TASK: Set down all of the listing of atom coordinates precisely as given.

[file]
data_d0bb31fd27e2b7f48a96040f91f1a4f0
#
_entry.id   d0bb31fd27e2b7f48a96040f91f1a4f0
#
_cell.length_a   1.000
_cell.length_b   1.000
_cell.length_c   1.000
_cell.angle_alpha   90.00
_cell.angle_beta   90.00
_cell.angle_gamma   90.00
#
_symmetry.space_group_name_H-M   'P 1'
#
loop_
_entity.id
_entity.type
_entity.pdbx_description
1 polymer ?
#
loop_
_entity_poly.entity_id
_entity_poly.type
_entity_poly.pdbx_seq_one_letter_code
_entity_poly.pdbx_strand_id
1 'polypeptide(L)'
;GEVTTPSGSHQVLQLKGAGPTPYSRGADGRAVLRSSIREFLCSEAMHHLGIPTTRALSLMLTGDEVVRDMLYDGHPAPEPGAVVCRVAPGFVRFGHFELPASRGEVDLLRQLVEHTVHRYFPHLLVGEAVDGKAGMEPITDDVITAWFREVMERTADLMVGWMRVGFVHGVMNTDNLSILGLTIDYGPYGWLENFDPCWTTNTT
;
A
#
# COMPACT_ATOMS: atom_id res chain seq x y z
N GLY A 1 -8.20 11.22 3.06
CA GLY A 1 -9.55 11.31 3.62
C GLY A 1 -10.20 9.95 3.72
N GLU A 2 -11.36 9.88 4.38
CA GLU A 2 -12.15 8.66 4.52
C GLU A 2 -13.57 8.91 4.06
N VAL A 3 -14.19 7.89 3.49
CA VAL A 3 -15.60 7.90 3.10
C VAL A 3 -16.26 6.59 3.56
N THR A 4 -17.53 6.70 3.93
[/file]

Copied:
data_d0bb31fd27e2b7f48a96040f91f1a4f0
#
_entry.id   d0bb31fd27e2b7f48a96040f91f1a4f0
#
_cell.length_a   1.000
_cell.length_b   1.000
_cell.length_c   1.000
_cell.angle_alpha   90.00
_cell.angle_beta   90.00
_cell.angle_gamma   90.00
#
_symmetry.space_group_name_H-M   'P 1'
#
loop_
_entity.id
_entity.type
_entity.pdbx_description
1 polymer ?
#
loop_
_entity_poly.entity_id
_entity_poly.type
_entity_poly.pdbx_seq_one_letter_code
_entity_poly.pdbx_strand_id
1 'polypeptide(L)'
;GEVTTPSGSHQVLQLKGAGPTPYSRGADGRAVLRSSIREFLCSEAMHHLGIPTTRALSLMLTGDEVVRDMLYDGHPAPEPGAVVCRVAPGFVRFGHFELPASRGEVDLLRQLVEHTVHRYFPHLLVGEAVDGKAGMEPITDDVITAWFREVMERTADLMVGWMRVGFVHGVMNTDNLSILGLTIDYGPYGWLENFDPCWTTNTT
;
A
#
# COMPACT_ATOMS: atom_id res chain seq x y z
N GLY A 1 -8.20 11.22 3.06
CA GLY A 1 -9.55 11.31 3.62
C GLY A 1 -10.20 9.95 3.72
N GLU A 2 -11.36 9.88 4.38
CA GLU A 2 -12.15 8.66 4.52
C GLU A 2 -13.57 8.91 4.06
N VAL A 3 -14.19 7.89 3.49
CA VAL A 3 -15.60 7.90 3.10
C VAL A 3 -16.26 6.59 3.56
N THR A 4 -17.53 6.70 3.93